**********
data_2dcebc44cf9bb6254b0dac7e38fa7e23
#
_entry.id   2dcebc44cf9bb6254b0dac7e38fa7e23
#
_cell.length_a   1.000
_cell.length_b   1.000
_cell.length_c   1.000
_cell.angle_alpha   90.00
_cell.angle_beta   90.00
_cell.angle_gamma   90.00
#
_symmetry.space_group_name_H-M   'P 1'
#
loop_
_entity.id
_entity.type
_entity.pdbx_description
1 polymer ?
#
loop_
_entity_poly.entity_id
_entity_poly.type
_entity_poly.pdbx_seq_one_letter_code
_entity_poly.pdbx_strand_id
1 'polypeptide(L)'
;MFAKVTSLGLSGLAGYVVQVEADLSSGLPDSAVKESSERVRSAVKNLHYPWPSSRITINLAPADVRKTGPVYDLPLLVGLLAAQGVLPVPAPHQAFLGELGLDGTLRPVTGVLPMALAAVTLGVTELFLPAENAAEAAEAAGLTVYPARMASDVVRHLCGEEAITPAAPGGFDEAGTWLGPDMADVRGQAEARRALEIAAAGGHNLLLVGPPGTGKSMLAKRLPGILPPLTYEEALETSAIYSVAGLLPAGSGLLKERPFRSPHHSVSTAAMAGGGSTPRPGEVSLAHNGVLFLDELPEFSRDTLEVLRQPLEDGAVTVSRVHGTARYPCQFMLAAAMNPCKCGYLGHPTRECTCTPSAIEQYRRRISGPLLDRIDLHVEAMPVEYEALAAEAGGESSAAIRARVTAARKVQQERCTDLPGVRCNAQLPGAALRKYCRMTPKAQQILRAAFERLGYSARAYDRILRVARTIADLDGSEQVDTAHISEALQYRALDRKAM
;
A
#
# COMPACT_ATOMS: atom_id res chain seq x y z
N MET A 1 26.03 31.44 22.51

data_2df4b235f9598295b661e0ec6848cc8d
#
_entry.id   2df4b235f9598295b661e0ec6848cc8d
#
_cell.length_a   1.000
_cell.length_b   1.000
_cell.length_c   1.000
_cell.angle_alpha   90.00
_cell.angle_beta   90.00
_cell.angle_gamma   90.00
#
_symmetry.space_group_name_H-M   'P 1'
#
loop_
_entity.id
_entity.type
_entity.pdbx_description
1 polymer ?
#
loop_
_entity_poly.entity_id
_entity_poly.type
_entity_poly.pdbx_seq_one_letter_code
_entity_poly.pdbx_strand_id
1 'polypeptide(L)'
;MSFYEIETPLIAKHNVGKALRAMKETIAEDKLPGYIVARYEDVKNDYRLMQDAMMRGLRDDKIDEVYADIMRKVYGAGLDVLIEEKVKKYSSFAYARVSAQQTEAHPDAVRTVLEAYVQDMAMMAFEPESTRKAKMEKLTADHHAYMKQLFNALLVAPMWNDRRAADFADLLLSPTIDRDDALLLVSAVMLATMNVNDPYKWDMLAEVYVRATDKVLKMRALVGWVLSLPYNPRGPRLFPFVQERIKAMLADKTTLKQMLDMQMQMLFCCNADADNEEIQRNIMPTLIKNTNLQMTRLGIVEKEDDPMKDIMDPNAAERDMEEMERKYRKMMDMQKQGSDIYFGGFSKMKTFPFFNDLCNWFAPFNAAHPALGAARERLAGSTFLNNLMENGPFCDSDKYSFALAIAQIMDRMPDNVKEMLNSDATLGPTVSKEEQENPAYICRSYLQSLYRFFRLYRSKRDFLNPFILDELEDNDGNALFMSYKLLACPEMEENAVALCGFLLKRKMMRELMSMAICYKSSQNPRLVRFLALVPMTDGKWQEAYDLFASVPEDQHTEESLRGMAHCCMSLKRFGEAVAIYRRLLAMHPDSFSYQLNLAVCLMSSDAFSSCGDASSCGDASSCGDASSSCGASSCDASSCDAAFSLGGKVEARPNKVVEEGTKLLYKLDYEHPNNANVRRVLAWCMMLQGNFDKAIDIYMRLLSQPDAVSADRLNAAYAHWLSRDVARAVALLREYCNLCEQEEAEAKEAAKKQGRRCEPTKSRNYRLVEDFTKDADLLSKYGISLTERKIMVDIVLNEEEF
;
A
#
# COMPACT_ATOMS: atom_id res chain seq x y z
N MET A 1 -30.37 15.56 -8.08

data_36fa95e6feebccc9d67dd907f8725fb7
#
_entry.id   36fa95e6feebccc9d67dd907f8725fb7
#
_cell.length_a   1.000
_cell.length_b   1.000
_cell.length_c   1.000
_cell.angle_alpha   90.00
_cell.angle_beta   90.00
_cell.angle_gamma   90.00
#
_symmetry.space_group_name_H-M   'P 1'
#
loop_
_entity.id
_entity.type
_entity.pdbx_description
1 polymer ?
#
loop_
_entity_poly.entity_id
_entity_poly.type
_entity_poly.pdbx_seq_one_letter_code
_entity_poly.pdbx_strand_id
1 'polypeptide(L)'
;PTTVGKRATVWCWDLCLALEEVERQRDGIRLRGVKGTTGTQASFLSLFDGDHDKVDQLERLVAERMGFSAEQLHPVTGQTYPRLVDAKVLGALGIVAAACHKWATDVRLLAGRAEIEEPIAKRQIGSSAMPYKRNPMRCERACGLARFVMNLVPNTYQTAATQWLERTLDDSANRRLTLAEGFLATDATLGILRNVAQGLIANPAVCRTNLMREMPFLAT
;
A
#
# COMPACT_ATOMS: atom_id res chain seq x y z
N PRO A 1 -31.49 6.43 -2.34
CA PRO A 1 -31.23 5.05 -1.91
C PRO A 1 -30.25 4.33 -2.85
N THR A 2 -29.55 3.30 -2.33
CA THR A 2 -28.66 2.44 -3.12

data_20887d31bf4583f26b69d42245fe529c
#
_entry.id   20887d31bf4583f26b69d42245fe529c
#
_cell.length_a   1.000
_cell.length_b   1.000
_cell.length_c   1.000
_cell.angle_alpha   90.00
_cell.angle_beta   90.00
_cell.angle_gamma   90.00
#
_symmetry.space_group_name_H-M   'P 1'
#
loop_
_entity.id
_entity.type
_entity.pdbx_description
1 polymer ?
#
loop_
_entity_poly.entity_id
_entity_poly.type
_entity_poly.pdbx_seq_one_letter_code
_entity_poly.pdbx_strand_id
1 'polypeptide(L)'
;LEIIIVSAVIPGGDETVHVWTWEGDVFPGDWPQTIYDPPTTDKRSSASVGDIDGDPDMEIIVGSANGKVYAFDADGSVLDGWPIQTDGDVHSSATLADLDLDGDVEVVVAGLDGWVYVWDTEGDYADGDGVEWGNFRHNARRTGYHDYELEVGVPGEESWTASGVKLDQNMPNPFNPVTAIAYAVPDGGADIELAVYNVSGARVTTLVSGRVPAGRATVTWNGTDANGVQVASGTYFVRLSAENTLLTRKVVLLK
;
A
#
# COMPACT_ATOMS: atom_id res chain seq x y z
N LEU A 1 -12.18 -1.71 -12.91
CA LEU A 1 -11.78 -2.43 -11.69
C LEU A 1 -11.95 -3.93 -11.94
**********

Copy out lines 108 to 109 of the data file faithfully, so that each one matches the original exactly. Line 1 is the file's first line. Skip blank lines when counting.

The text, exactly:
#
_symmetry.space_group_name_H-M   'P 1'